Inflation

On February 26, 2021, the Reserve Bank of India (RBI) published its ‘Report on Currency and Finance (RCF) for the year 2020-21.’ The report with its theme, ‘Reviewing the Monetary Policy Framework’ assumes topical relevance in the context of the review of the inflation target by March 2021 against the backdrop of structural changes in the macroeconomic and financial landscape that have prompted several central banks to undertake policy framework reviews. The report also studied the flexible inflation targeting (FIT) framework in India.

As per a another report by the RBI, the annual retail inflation rate rose 6.30% year-on-year in May, up from 4.29% in April and sharply above analysts’ estimate of 5.30%. The wholesale price inflation rate rose 12.94%, its highest in at least two decades.

Hence, the topic, ‘Inflation’ becomes important for the IAS Exam.

What is Inflation? In economics, inflation (or less frequently, price inflation) is a general rise in the price level of an economy over a period of time. When the general price level rises, each unit of currency buys fewer goods and services; consequently, inflation reflects a reduction in the purchasing power per unit of money – a loss of real value in the medium of exchange and unit of account within the economy.

As per RBI, an inflation target of 4 per cent with a +/-2 per cent tolerance band, is appropriate for the next five years (2021-2025).

Inflation (UPSC Notes):- Download PDF Here

Types of Inflation

The different types of inflation in an economy can be explained as follows:

Demand-Pull Inflation

This type of inflation is caused due to an increase in aggregate demand in the economy.

Causes of Demand-Pull Inflation:

  • A growing economy or increase in the supply of money – When consumers feel confident, they spend more and take on more debt. This leads to a steady increase in demand, which means higher prices.
  • Asset inflation or Increase in Forex reserves– A sudden rise in exports forces a depreciation of the currencies involved.
  • Government spending or Deficit financing by the government – When the government spends more freely, prices go up.
  • Due to fiscal stimulus.
  • Increased borrowing.
  • Depreciation of rupee.
  • Low unemployment rate.

Effects of Demand-Pull Inflation:

  • Shortage in supply
  • Increase in the prices of the goods (inflation).
  • The overall increase in the cost of living.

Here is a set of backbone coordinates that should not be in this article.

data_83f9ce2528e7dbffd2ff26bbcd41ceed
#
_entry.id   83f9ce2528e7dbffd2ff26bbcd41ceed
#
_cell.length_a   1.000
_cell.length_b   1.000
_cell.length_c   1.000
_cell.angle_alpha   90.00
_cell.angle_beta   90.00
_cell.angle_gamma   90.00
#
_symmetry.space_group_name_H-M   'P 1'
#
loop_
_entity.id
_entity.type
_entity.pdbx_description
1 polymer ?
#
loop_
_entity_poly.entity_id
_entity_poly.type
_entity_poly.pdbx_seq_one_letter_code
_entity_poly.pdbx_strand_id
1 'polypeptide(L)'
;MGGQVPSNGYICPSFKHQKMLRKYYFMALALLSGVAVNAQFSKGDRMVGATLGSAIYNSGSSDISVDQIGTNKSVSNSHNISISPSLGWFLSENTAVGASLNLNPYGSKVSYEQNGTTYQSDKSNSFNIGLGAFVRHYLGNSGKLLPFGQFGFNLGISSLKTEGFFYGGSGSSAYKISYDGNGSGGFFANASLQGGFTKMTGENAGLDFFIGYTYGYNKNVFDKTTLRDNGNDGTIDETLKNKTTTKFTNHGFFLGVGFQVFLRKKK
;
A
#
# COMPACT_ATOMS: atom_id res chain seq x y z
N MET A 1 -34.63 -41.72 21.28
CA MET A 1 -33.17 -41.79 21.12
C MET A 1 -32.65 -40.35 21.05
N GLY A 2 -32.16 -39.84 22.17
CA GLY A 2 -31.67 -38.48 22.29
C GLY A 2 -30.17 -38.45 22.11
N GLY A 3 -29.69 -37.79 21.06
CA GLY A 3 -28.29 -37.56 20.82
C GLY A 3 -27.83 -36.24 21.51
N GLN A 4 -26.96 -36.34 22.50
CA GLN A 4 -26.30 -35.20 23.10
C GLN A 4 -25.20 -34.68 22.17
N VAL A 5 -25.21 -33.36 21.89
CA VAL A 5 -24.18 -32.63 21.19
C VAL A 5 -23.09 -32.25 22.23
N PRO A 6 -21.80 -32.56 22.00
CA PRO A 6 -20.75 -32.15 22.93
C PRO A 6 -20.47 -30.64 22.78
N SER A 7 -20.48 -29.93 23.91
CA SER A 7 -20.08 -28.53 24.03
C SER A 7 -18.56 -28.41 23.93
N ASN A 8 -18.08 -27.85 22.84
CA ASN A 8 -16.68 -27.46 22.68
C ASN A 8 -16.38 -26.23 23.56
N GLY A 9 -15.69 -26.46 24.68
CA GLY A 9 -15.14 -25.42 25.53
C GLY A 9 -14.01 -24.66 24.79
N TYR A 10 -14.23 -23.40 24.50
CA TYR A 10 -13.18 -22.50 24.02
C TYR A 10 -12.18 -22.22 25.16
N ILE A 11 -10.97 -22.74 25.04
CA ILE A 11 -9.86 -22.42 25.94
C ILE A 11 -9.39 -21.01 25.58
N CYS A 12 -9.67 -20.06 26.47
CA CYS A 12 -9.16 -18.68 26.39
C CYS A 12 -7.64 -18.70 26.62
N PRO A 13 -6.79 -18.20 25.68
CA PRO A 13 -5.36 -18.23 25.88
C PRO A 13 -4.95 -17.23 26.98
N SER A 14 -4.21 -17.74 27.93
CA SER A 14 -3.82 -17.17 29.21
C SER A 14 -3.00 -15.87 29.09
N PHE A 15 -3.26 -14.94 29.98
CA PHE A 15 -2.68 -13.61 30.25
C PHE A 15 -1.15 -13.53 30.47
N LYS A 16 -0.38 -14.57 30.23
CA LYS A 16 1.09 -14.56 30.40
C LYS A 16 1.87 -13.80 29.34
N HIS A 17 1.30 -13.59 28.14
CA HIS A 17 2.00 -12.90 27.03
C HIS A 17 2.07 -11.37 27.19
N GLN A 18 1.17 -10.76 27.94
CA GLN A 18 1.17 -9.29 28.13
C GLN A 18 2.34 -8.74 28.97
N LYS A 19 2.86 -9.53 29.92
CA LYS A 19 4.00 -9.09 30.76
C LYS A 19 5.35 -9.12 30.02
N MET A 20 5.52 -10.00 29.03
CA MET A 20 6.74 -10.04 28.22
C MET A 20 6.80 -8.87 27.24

Cost-Push Inflation

This type of inflation is caused due to various reasons such as:

  • Increase in price of inputs
  • Hoarding and Speculation of commodities
  • Defective Supply chain
  • Increase in indirect taxes
  • Depreciation of Currency
  • Crude oil price fluctuation
  • Defective food supply chain
  • Low growth of Agricultural sector
  • Food Inflation
  • Interest rates increased by RBI

Cost pull inflation is considered bad among the two types of inflation. Because the National Income is reduced along with the reduction in supply in the Cost-push type of inflation.

Built-in Inflation

This type of inflation involves a high demand for wages by the workers which the firms address by increasing the cost of goods and services for the customers.

Also, read about Inflation Targeting in the linked article.

Remedies to Inflation

The different remedies to solve issues related to inflation can be stated as:

  • Monetary Policy (Contractionary policy)

The monetary policy of the Reserve Bank of India is aimed at managing the quantity of money in order to meet the requirements of different sectors of the economy and to boost economic growth.

This contractionary policy is manifested by decreasing bond prices and increasing interest rates. This helps in reducing expenses during inflation which ultimately helps halt economic growth and, in turn, the rate of inflation.

  • Fiscal Policy
    •  Monetary policy is often seen separate from fiscal policy which deals with taxation, spending by government and borrowing. Monetary policy is either contractionary or expansionary.
    • When the total money supply is increased rapidly than normal, it is called an expansionary policy while a slower increase or even a decrease of the same refers to a contractionary policy.
    • It deals with the Revenue and Expenditure policy of the government.